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Homan, Matjaž*; Avčin, Tadej†
*Department of Gastroenterology, Hepatology, and Nutrition
†Department of Allergy, Rheumatology, and Clinical Immunology, University Children's Hospital, Ljubljana, Slovenia.
A 7-year-old boy with hyperimmunoglobulin M syndrome presented with intermittent bloody diarrhea since the age of 6 months. On physical examination he had hepatosplenomegaly, generalized lympadenopathy, and hyperpigmented papular/vesicular rash around the umbilicus. The growth parameters were normal. The skin biopsy was consistent with mastocytoma. Endoscopic evaluation revealed nodular small intestinal mucosa. The most prominent nodularity was seen in the duodenum (Fig. 1), and less so in the terminal ileum. The histology revealed acute and chronic inflammation without architectural changes, and a high number of mastocytes, confirming systemic mastocytosis (Fig. 2). Treatment with monthly intravenous gamma globulin, antihistamines, ketotifen, and proton pump inhibitor resulted in almost complete resolution of gastrointestinal symptoms.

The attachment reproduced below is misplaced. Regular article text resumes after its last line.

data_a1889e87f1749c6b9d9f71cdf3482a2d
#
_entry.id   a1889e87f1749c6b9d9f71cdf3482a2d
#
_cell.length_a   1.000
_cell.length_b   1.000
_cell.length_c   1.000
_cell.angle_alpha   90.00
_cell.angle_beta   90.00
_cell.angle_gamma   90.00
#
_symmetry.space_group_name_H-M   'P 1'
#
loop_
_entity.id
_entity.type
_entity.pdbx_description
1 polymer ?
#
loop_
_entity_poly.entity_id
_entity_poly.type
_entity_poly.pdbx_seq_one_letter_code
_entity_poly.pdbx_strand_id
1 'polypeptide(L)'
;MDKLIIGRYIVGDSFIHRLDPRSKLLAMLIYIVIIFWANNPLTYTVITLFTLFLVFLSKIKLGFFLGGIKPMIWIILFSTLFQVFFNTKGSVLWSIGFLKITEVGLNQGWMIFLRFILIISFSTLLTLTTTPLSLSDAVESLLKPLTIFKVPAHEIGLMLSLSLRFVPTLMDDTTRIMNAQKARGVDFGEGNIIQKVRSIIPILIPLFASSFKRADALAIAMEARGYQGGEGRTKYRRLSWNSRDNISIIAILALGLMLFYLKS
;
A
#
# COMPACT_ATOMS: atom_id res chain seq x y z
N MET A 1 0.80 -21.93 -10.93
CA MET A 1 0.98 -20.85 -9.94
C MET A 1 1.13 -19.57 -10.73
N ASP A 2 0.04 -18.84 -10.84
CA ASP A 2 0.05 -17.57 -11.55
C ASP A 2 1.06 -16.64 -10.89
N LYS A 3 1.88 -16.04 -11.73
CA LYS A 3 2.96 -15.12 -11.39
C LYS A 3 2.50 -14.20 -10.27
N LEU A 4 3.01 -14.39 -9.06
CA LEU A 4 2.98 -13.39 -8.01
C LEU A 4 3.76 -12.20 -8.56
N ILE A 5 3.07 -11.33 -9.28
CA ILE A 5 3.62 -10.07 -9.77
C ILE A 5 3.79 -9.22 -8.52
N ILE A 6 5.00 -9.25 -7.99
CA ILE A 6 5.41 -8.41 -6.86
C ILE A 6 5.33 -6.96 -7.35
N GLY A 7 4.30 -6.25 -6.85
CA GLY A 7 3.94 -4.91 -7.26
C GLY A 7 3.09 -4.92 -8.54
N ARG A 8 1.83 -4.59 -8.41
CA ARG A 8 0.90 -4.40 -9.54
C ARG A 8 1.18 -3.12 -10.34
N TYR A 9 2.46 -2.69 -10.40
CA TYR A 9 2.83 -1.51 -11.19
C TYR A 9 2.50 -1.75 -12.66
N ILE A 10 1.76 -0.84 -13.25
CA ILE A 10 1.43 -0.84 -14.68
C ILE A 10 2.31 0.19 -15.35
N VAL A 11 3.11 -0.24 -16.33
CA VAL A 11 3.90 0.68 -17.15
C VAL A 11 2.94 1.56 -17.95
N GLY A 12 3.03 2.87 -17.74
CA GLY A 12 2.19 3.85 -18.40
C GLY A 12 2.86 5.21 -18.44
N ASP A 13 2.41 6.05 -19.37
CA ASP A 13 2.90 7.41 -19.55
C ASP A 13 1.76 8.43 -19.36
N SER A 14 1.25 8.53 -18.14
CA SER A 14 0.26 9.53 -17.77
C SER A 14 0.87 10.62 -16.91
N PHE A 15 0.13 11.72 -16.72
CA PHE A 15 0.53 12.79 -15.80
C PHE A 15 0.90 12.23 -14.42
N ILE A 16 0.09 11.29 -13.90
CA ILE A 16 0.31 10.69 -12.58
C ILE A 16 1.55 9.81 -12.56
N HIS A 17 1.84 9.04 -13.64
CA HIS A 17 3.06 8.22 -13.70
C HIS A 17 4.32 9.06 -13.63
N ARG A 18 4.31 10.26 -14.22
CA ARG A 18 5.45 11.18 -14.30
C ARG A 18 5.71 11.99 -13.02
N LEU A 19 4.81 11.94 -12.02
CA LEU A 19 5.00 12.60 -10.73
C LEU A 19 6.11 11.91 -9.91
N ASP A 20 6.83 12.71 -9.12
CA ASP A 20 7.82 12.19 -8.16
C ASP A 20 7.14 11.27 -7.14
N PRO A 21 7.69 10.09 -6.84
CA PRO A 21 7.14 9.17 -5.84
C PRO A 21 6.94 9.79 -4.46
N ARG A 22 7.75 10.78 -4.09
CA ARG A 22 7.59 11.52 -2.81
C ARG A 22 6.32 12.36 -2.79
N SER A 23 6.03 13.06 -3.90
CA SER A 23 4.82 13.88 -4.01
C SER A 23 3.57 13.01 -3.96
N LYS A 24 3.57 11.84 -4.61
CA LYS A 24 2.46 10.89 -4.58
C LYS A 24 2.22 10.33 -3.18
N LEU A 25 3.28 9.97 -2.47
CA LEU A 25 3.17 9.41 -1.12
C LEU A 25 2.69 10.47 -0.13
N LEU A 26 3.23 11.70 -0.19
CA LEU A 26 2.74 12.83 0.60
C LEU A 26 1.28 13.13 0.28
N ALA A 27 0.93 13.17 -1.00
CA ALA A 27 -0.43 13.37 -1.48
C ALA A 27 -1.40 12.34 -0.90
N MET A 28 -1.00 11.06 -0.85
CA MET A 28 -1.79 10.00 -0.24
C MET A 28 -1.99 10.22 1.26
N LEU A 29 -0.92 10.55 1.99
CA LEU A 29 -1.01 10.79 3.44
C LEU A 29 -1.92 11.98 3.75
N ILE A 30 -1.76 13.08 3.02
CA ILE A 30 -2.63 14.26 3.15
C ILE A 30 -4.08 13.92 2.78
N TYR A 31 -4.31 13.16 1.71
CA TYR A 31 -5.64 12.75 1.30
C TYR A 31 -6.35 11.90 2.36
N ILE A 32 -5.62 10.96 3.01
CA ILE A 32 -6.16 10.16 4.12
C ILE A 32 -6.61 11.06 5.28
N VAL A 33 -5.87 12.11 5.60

Mastocytosis is characterized by excessive proliferation of mastocytes in several organs, most frequently skin, bones, lymph nodes, liver, spleen, and the gastrointestinal tract (1). Systemic mastocytosis is rare in children (2). Therapy is based on symptomatic treatment and avoiding triggers of mast cell mediator release. Long-term prognosis for pediatric-onset disease is better in contrast to adult-onset mastocytosis (3). Hyperimmunoglobulin M also can be associated with chronic diarrhea. Both Cryptosporidium and Giardia rarely cause nodularity of the small intestine (4); however, no etiologic microorganism was identified on stool testing. Therefore, given the histologic picture a showing high number of mastocytes, we presume that the symptoms and the nodular mucosal changes were caused by systemic mastocytosis.
Copyright 2011 by ESPGHAN and NASPGHAN
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